Marlowe vs RaleighThe Silent Eye’s spring workshop 2018 is: “The Jewel in the Claw’. The jewel is the emerging spirit of tolerance that Elizabeth, the self-styled virgin-queen, engendered; the claw is the nature of the forces of ignorance that still plague us in the twenty-first century every bit as much as they did in 1588, the year that the mighty Spanish Armada was defeated by a combination of English naval courage and our equally fabled weather; and Elizabeth I finally achieved a degree of security.

The Silent Eye has produced dramatic mystical workshops since its inception in 2013, but this is a break from tradition, and will stick closely to the formula of an actual Elizabethan production, letting the acts of the play tell the deeper story. There is no formal audience, of course. We, the players, play to each other, and in doing so invoke the desired depth of psychological and spiritual interaction.

If you’ve never been to such an event before, don’t be over-faced by this heady agenda. There are always new people joining us, and we take great care to ensure they are comfortable. We do not expect our ‘actors’ to learn their lines! We all read from scripts – as though doing a final rehearsal, but the atmosphere is truly electric and you will find yourself working to bring your character to the greatest life you can give them! You will also find they stay with you for years afterwards…

Above all else it is always fun; and every year, come the Sunday farewell lunch, those attending do not want to go home and end that living link with a body of experience and aspiration that they have helped create…

We can honestly say that the workshops become a living thing, formed and sustained in the minds and hearts of those attending. Come and join our ‘merry band’ and you’ll want to come back.

Places are still available for ‘The Jewel in the Claw’. 20-22 April, 2018. The average price is approximately £250, fully inclusive of all meals and accommodation. You will struggle to find a better value weekend, anywhere.

The weekend workshop will be held at the lovely Nightingale Centre, Great Hucklow, near Buxton, in the heart of the Derbyshire Dales at a wonderful time of year – the spring.

You can download the pricing and booking form here:

SE18 Booking form aloneAA.

Image: Composite of original artwork by the author plus a portrait of Sir Walter Raleigh courtesy of  Wikipedia, CC by 3.0, Public Domain.

Stephen Tanham is a director of the Silent Eye School of Consciousness, a not-for-profit organisation that helps people find the reality and essence of their existence via low-cost supervised correspondence courses.

His personal blog, Sun in Gemini, is at stevetanham.wordpress.com

©️Stephen Tanham.

Magical Man at the Dawn of Science

The Elizabethan age considered itself scientific, indeed the word ‘science’ was used to mean ‘knowledge’. The so called Age of Reason was a much later term applied by historians of science to broad-brush the slow ascent of experimental-based knowledge. What we now call science originated from the attempts to separate the observer from the method of experiment; a method that would employ only the intellectual functions to arrive at a repeatable conclusion, backed up by numbers – the mathematics of quantity.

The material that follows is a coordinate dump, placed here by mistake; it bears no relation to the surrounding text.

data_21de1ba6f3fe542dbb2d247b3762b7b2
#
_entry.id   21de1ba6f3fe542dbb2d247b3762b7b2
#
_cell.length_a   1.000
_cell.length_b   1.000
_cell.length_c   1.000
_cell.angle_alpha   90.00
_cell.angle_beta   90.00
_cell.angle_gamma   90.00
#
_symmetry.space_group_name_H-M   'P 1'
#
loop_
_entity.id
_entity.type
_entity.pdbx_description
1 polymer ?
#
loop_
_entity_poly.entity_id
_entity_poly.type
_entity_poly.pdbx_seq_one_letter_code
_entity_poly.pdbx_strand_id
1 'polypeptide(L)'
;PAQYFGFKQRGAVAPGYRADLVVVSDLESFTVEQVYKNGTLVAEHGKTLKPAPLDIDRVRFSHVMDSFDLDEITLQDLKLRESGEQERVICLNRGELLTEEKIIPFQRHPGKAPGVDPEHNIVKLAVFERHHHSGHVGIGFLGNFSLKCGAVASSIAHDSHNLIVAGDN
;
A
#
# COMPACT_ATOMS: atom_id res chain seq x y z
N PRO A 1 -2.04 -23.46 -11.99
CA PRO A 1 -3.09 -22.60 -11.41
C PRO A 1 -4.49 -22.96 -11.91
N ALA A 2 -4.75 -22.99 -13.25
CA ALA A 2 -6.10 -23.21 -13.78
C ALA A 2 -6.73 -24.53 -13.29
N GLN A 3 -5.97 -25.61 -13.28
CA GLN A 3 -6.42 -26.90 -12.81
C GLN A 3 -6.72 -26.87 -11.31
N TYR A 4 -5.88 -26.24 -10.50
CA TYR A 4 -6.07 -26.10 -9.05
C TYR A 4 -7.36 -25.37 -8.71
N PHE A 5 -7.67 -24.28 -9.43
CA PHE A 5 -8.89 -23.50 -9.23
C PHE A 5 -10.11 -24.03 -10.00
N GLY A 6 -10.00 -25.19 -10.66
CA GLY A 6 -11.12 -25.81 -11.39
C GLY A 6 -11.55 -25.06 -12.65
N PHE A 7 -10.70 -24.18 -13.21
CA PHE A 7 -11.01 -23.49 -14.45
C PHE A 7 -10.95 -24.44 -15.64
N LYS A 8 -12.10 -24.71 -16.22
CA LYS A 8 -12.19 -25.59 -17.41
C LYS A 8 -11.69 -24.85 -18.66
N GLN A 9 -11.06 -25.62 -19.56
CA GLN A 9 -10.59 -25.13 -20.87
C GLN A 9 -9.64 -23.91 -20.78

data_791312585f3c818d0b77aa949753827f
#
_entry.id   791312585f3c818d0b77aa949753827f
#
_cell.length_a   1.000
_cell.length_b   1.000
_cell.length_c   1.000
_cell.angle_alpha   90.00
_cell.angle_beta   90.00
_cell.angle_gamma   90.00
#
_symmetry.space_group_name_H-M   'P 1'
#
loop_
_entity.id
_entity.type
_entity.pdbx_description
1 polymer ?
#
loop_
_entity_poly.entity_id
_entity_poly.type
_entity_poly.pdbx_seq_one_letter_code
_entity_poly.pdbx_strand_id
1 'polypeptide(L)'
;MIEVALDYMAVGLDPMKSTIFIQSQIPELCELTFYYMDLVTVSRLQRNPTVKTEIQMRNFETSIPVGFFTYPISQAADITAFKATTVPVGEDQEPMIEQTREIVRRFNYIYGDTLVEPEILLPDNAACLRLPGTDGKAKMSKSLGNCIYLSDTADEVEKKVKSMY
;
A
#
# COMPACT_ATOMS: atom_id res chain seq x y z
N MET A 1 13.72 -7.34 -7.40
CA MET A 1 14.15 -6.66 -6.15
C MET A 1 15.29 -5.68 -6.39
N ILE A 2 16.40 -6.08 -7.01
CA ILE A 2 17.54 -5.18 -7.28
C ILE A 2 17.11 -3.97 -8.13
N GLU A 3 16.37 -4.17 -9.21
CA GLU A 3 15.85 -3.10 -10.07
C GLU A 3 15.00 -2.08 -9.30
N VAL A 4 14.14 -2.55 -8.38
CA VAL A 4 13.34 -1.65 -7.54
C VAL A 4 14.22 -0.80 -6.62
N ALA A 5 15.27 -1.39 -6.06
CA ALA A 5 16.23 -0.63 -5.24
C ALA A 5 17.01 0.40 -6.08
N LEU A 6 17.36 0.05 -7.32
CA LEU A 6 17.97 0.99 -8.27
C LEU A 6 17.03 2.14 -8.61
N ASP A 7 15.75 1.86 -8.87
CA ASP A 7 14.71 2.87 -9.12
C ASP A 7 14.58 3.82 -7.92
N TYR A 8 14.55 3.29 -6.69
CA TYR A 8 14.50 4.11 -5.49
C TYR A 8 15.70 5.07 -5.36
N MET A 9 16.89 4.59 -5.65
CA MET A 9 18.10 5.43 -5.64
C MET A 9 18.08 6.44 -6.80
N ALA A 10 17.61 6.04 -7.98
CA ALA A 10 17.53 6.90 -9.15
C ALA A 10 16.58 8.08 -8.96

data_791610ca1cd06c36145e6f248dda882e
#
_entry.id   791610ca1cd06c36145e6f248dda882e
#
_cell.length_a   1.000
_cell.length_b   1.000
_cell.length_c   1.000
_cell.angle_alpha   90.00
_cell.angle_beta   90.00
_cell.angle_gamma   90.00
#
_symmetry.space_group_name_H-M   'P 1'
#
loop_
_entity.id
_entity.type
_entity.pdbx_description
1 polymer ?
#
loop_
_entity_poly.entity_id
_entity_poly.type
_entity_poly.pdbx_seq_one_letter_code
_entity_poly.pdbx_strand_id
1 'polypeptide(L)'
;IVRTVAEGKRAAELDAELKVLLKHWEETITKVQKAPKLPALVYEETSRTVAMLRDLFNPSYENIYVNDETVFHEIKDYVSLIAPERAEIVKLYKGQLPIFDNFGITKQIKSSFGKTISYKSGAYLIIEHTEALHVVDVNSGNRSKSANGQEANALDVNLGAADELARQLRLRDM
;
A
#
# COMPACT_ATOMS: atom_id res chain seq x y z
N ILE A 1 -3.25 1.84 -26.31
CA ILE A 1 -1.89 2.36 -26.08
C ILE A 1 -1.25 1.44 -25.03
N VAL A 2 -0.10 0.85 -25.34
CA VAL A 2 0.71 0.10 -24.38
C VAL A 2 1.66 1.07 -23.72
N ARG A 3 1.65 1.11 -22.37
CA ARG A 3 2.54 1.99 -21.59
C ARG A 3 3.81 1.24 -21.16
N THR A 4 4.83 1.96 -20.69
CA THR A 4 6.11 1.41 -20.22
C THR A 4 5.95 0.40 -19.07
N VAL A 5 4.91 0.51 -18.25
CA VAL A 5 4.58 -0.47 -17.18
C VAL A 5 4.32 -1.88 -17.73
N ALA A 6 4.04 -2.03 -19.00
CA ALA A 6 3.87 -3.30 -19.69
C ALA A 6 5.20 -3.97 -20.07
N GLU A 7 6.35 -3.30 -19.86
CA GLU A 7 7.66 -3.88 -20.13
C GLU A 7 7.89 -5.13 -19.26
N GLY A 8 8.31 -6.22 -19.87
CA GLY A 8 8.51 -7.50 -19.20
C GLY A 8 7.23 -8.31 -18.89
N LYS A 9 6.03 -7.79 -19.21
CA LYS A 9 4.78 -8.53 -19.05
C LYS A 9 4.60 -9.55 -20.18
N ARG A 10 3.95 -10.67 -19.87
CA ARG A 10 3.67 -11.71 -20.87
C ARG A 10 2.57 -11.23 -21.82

In so doing, the kind of knowledge that became ‘science’ cut itself off from any intimacy, religious or otherwise, that mankind had felt towards the cosmos – his home – for thousands of years. It is said that the average Elizabethan farmworker would have known the heavens much more intimately than most of us do, today. For them, it was life and death, planting and reaping – and a warning of things to come, like the winter. Occasionally, it also contained dark portents…

A clear night sky was a boon, and immediately synchronised them with their year; a cycle that fed them, if they were lucky. We can imagine the relationship with such a sky. It would be a constant living book, in which was written their own life-story as well as that of all life on Earth.

Perhaps the loss of this intimate relationship was a necessary step. Man turned inwards and began to calculate, rather than see. Intimate vision gave way to accuracy – but only within the mind–self-referentially. Emotions, valued in the artist, were not considered useful in the men of science, who, by a nineteenth century built on the foundations of the Elizabethans, were beginning to create a psychological ‘truth’ for mankind that required only the authentication of numbers, having ‘achieved’ a separation from the essential ‘quality’ of something. Qualities could only be experienced; they were not susceptible to numbers, and therefore suspect and unreliable. The idea of ‘humanness’ was to be, quite literally, taken out of the equation. In their eyes, what watched an experiment was not the observer, it was the ‘truth’.